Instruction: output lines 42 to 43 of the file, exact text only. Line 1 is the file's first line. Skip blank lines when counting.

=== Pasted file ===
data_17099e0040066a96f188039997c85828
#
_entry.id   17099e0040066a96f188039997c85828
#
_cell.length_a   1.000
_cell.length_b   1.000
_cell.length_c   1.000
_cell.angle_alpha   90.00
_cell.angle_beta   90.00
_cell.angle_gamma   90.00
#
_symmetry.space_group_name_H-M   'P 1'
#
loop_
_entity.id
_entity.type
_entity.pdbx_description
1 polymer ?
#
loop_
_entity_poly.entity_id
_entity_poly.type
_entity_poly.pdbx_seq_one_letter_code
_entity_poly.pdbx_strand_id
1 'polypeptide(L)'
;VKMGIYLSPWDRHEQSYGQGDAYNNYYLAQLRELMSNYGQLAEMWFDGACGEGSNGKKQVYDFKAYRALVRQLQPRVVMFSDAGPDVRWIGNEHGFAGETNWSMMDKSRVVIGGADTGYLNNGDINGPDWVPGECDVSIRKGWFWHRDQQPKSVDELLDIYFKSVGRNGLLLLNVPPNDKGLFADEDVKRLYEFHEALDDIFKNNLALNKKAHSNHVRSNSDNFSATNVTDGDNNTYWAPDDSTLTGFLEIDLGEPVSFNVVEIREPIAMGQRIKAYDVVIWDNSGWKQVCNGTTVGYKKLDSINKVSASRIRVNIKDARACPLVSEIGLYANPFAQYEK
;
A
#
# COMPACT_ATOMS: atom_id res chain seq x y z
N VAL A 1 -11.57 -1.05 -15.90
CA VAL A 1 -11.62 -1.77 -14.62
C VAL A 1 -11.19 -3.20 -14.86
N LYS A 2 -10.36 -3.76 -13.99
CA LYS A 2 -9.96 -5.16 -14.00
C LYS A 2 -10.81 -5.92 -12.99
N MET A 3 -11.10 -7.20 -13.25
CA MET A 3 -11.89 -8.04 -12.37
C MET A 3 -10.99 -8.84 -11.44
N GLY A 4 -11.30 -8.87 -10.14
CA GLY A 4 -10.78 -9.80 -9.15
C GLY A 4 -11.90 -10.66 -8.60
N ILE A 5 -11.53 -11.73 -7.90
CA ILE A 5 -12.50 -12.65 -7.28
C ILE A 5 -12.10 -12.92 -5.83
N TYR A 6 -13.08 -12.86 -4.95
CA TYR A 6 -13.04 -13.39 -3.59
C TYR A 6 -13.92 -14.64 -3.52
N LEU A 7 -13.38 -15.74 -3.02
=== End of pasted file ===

C GLY A 4 -11.90 -10.66 -8.60
N ILE A 5 -11.53 -11.73 -7.90